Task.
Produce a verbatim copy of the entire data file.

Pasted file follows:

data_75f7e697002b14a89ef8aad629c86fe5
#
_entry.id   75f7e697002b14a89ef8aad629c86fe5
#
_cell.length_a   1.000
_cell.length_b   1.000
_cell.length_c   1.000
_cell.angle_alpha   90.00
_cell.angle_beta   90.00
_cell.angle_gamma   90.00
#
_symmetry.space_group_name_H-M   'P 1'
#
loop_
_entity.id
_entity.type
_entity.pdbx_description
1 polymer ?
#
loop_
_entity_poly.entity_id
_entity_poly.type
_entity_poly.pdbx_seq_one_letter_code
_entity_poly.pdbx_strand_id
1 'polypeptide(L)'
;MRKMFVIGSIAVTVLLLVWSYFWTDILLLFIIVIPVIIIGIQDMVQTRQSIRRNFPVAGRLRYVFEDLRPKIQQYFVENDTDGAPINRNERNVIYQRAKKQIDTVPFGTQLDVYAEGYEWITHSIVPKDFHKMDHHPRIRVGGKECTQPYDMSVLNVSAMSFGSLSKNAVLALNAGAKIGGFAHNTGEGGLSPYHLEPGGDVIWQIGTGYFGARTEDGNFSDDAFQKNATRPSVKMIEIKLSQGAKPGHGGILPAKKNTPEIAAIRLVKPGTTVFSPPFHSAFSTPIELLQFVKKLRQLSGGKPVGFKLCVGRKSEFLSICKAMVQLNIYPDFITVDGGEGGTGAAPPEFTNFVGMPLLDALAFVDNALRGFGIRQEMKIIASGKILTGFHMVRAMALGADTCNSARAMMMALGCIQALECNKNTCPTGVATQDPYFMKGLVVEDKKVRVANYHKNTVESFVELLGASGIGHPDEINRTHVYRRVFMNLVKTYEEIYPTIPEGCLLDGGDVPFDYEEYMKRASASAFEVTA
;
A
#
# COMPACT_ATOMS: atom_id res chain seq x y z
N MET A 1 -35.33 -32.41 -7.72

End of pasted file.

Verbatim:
data_75f7e697002b14a89ef8aad629c86fe5
#
_entry.id   75f7e697002b14a89ef8aad629c86fe5
#
_cell.length_a   1.000
_cell.length_b   1.000
_cell.length_c   1.000
_cell.angle_alpha   90.00
_cell.angle_beta   90.00
_cell.angle_gamma   90.00
#
_symmetry.space_group_name_H-M   'P 1'
#
loop_
_entity.id
_entity.type
_entity.pdbx_description
1 polymer ?
#
loop_
_entity_poly.entity_id
_entity_poly.type
_entity_poly.pdbx_seq_one_letter_code
_entity_poly.pdbx_strand_id
1 'polypeptide(L)'
;MRKMFVIGSIAVTVLLLVWSYFWTDILLLFIIVIPVIIIGIQDMVQTRQSIRRNFPVAGRLRYVFEDLRPKIQQYFVENDTDGAPINRNERNVIYQRAKKQIDTVPFGTQLDVYAEGYEWITHSIVPKDFHKMDHHPRIRVGGKECTQPYDMSVLNVSAMSFGSLSKNAVLALNAGAKIGGFAHNTGEGGLSPYHLEPGGDVIWQIGTGYFGARTEDGNFSDDAFQKNATRPSVKMIEIKLSQGAKPGHGGILPAKKNTPEIAAIRLVKPGTTVFSPPFHSAFSTPIELLQFVKKLRQLSGGKPVGFKLCVGRKSEFLSICKAMVQLNIYPDFITVDGGEGGTGAAPPEFTNFVGMPLLDALAFVDNALRGFGIRQEMKIIASGKILTGFHMVRAMALGADTCNSARAMMMALGCIQALECNKNTCPTGVATQDPYFMKGLVVEDKKVRVANYHKNTVESFVELLGASGIGHPDEINRTHVYRRVFMNLVKTYEEIYPTIPEGCLLDGGDVPFDYEEYMKRASASAFEVTA
;
A
#
# COMPACT_ATOMS: atom_id res chain seq x y z
N MET A 1 -35.33 -32.41 -7.72